1. @Sonofspam64 I don’t think thats what he meant , he just doesn’t know how to organize sentences, he says things like (scott).

  4. OK — that’s one….but this should be happening to the command level soldiers….not the ground-pounders.

  5. It’s sad we sentence soldiers following orders for war crimes but never sentence the people in power who cause the wars in the first place

    1. We do if we can just like with WWII. Getting them into a court of law is the tricky part. If Russia loses and collapses you may well see some higher ups in court.

    2. @Bulletproofweasel If the old unarmed man he shot was a life threat to him that makes him way less guilty.

      What I meant is simple his superiors might be guilty, even more guilty than him, but he still has a great degree of guilt. At the bottom line he pull the trigger, and that is material, not philosophy.

      Maybe he did it by his own conviction then he is guilty, maybe he did it under orders then he and his superiors are guilty. Maybe he did it not by orders or personal conviction, but by honest accident then he is guilty in a leaser degree or he might just be a poor soldier that has nothing to do with the case just a scapegoat, in that case, he is innocent.

  6. This is what is sad. If the Russians do not want to fight, they will probably be put in prison or shot and if they do go and fight and get caught, they are sent to prison for life. A no win situation.

  7. If anyone believes they’re not quite susceptible to commit this act themselves, please read about the Milgram experiment. This soldier’s dilemma was orders of magnitude more serious. Individually we are him far more than it is comfortable to admit.

  8. It’s such a tragic and unfortunate situation. I do believe it’s also wrong to target the soldiers, in general, for prosecution while the people giving the orders are virtually untouchable… or, at the very least, are simply allowed to remain free & (in many instances) in power. In America, there are laws/statutes etc that are in place to protect you punishment if you were to commit a crime in distress when someone is going to kill you &/or your spouse, your kid(s), your parent(s) etc etc. In Russia, as well as many other countries, if you disobey a direct order you are basically signing your own death warrant. I don’t believe there are too many people out there that would act differently if in that position. If someone is holding a gun to your head (metaphorically) and you know that you either have to obey their command(s) or else you will be k*lled, chances are you will do what you must to survive. Now just imagine being trained (aka programmed) from a young age and forced in to that position. The MONSTERS in charge are the ones that NEED to be stopped… and then MUST be charged & brought to justice!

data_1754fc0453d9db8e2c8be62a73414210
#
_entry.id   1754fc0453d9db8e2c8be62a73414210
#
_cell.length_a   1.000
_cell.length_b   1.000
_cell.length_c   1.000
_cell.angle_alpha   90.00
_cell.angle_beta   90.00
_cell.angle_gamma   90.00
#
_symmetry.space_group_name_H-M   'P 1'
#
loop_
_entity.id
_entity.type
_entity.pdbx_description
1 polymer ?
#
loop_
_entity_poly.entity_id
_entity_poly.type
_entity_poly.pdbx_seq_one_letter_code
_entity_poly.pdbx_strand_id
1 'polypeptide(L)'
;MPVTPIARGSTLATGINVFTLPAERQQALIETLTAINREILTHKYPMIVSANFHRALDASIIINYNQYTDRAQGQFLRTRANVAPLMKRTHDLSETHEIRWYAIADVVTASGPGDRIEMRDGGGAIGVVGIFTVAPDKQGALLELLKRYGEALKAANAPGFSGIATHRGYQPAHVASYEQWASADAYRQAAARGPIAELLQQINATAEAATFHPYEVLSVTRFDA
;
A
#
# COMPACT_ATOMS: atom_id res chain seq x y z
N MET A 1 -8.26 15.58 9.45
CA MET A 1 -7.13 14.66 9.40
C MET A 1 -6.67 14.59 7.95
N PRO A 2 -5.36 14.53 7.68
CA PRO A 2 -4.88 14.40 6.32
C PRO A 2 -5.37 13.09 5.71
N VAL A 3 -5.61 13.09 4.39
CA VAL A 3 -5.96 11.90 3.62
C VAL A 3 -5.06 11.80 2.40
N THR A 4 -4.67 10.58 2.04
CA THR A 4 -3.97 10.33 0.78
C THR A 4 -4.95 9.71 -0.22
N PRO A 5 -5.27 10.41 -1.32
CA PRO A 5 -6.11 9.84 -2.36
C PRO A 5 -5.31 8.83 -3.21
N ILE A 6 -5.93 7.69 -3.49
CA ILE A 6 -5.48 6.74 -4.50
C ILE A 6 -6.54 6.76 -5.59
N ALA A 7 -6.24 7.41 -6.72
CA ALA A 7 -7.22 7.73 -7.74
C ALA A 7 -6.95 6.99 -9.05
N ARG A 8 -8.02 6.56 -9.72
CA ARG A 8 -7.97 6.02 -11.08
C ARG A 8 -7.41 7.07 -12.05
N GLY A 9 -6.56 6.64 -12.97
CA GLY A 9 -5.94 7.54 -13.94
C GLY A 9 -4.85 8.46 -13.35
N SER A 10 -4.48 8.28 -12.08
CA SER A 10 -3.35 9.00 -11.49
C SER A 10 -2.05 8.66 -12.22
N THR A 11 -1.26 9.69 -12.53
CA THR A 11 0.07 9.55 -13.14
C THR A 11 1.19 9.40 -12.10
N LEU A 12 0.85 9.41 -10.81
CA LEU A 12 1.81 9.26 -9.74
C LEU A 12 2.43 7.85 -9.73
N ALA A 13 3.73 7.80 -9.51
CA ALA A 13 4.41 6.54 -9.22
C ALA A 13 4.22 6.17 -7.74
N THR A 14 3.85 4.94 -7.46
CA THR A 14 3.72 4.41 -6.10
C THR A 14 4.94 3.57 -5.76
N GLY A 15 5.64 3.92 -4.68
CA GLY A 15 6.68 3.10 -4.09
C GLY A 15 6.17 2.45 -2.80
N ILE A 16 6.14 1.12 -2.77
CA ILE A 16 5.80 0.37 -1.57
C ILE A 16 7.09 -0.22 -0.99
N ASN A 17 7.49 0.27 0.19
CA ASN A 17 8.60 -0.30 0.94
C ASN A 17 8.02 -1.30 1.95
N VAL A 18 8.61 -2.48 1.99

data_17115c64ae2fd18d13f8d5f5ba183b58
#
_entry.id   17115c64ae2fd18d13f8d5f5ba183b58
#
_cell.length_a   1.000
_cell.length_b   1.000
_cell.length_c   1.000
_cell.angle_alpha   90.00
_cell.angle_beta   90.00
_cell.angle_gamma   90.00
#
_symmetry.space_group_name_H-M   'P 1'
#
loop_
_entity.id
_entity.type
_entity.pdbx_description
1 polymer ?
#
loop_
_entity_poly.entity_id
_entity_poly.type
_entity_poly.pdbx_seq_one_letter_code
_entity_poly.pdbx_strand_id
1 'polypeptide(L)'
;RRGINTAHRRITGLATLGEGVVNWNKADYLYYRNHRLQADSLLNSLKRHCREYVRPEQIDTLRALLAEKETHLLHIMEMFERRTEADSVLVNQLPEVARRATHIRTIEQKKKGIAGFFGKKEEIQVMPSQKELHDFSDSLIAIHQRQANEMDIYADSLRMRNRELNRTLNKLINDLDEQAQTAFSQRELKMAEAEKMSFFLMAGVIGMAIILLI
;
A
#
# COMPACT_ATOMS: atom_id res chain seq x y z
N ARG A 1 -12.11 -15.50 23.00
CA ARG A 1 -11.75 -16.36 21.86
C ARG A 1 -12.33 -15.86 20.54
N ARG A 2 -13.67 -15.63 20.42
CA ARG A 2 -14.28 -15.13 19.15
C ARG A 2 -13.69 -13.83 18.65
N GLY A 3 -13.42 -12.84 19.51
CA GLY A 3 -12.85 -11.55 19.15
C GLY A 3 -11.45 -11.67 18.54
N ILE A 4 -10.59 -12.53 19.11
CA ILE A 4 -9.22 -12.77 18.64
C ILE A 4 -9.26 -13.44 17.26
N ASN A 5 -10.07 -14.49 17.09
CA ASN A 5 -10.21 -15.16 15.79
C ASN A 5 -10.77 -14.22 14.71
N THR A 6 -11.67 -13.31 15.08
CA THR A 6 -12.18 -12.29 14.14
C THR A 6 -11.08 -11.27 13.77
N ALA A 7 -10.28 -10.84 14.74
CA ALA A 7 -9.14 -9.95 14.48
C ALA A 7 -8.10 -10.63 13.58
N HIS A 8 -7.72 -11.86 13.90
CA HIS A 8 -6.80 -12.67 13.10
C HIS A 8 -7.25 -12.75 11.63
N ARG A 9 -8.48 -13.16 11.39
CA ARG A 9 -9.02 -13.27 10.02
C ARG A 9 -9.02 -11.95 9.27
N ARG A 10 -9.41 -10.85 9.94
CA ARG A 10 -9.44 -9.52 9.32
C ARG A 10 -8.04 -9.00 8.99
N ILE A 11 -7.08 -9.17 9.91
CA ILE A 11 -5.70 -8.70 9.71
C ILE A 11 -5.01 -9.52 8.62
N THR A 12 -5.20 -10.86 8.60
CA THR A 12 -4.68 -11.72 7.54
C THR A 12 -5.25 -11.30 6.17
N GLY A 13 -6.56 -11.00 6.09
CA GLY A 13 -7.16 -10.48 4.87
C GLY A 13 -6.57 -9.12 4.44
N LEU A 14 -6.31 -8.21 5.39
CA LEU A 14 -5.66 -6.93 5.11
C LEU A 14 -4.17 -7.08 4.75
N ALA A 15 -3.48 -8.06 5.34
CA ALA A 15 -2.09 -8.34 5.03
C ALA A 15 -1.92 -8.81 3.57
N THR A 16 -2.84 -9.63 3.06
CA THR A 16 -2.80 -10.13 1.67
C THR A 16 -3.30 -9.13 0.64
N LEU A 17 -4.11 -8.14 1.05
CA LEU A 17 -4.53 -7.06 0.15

9. Putin will never pay for this, just these poor, young soldiers who are sadly just following orders.

  10. When I was a kid growing up in 80s my dad’s friend from Vietnam told me a horrifying story that he was a machine gunner on a helicopter flew over villages wasting everyone and everything old people, young kids, and animals in the village. No one even ordered him to do it and he never faced war crimes even became a lawyer. He is dead now natural causes. World is so unfair.

  11. In war, it should be the person in charge of the soldier be held accountable for war crime orders. A soldier should be held accountable only for going rogue doing their own doing war crimes without the commander’s orders.

  12. I’m sure he got a fair trial. Could you imagine if US soldiers could be charged in an Iraqi court.

  13. Am in no way condoning the invasion but it is so sad to see though that this young man is being held responsible for doing what he was ordered to do just as his lawyer said. A shame that he is being used as a scapegoat for the actions of those too damn chicken to face the consequences themselves.

  14. I feel a life sentence isn’t right for this. He was ordered (so the premeditation wasn’t his), he initially disobeyed, and he recognizes the wrongfulness of his act. All those mitigating factors should have been considered and led to a less severe punishment. Because this definitely feels like someone who can eventually be rehabilitated and put back into society without posing a danger to the public. During the Nuremburg Trials, some Nazi defendants were given definite prison terms instead of a life sentence or death. Judges today should apply the same discretion with Russian war criminals.

  15. Very sad for the boy only 21. He is a soldier , everything is fair in love and war ☹️☹️☹️